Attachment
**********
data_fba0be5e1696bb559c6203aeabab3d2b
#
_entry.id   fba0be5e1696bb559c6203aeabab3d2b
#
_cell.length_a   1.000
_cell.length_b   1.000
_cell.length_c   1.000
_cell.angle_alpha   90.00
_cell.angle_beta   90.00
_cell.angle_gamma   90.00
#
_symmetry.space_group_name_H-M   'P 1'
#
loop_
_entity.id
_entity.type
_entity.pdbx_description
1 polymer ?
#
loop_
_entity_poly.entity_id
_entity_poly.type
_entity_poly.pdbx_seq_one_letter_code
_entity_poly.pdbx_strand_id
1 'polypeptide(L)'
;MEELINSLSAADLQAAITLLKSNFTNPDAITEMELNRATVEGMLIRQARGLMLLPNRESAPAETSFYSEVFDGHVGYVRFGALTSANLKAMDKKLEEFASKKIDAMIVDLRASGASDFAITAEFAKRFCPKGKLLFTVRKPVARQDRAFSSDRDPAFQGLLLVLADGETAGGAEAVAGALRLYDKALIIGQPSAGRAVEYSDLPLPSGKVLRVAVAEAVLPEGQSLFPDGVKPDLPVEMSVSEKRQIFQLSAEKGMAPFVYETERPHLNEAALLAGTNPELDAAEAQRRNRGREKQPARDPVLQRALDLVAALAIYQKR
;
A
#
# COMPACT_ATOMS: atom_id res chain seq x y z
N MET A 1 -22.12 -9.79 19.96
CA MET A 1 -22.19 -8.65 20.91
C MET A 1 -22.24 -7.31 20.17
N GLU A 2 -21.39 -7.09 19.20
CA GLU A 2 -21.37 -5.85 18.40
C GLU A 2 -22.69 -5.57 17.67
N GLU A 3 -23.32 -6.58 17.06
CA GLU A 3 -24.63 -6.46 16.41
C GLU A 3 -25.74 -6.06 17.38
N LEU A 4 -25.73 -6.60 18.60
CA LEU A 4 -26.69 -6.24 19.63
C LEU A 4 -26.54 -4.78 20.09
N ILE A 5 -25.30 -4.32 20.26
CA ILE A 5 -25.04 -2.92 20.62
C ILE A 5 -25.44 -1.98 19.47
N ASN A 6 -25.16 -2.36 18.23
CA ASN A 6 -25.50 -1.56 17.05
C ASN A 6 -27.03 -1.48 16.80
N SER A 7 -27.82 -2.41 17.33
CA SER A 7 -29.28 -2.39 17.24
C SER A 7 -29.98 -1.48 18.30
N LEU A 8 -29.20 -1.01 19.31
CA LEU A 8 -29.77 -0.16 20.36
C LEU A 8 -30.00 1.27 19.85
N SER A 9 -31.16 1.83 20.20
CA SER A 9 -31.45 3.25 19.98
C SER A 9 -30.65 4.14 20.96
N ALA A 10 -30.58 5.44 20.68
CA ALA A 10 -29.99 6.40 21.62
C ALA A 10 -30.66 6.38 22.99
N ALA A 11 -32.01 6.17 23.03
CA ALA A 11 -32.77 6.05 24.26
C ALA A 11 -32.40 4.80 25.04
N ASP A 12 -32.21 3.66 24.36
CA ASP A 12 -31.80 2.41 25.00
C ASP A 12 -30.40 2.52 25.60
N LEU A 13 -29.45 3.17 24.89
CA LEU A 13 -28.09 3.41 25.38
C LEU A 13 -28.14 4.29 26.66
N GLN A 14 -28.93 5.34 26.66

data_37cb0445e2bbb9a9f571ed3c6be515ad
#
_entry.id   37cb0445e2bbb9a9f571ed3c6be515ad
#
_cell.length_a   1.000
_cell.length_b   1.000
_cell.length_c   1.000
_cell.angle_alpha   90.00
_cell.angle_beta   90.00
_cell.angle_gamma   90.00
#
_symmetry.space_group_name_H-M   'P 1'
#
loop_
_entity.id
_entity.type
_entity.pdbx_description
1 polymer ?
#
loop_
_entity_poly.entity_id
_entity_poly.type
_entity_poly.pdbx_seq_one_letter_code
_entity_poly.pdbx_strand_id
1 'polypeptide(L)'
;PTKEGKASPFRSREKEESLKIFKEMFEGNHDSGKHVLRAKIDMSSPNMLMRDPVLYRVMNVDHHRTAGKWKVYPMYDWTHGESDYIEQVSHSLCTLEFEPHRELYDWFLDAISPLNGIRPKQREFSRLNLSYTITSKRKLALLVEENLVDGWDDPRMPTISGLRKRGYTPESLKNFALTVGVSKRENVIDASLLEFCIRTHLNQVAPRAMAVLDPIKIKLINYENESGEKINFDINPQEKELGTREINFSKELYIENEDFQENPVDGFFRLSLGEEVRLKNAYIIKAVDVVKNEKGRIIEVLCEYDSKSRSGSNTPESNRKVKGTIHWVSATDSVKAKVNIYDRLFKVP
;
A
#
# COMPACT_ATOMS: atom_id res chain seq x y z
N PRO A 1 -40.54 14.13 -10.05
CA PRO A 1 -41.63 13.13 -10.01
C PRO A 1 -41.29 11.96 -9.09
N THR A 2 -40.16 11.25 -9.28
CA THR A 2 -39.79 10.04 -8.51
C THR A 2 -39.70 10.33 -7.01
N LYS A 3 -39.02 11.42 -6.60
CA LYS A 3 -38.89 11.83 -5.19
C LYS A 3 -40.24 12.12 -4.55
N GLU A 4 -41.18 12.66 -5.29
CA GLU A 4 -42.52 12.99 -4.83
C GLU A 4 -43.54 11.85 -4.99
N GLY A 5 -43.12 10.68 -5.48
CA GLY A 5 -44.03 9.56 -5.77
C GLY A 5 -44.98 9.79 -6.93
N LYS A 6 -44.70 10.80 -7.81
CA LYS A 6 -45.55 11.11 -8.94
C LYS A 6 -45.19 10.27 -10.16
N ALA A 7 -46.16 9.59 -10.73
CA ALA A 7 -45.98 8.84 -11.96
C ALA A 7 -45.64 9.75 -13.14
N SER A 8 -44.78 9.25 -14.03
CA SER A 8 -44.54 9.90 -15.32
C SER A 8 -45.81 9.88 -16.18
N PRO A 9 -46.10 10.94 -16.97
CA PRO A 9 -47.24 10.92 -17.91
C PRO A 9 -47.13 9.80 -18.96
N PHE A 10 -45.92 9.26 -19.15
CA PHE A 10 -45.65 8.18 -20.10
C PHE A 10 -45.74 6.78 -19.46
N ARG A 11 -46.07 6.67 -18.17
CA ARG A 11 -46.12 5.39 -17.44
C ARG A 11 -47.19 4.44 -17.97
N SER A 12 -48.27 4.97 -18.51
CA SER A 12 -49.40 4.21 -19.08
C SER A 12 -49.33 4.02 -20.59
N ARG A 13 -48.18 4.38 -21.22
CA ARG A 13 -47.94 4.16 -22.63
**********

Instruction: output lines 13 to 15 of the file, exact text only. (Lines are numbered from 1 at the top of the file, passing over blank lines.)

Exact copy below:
#
loop_
_entity.id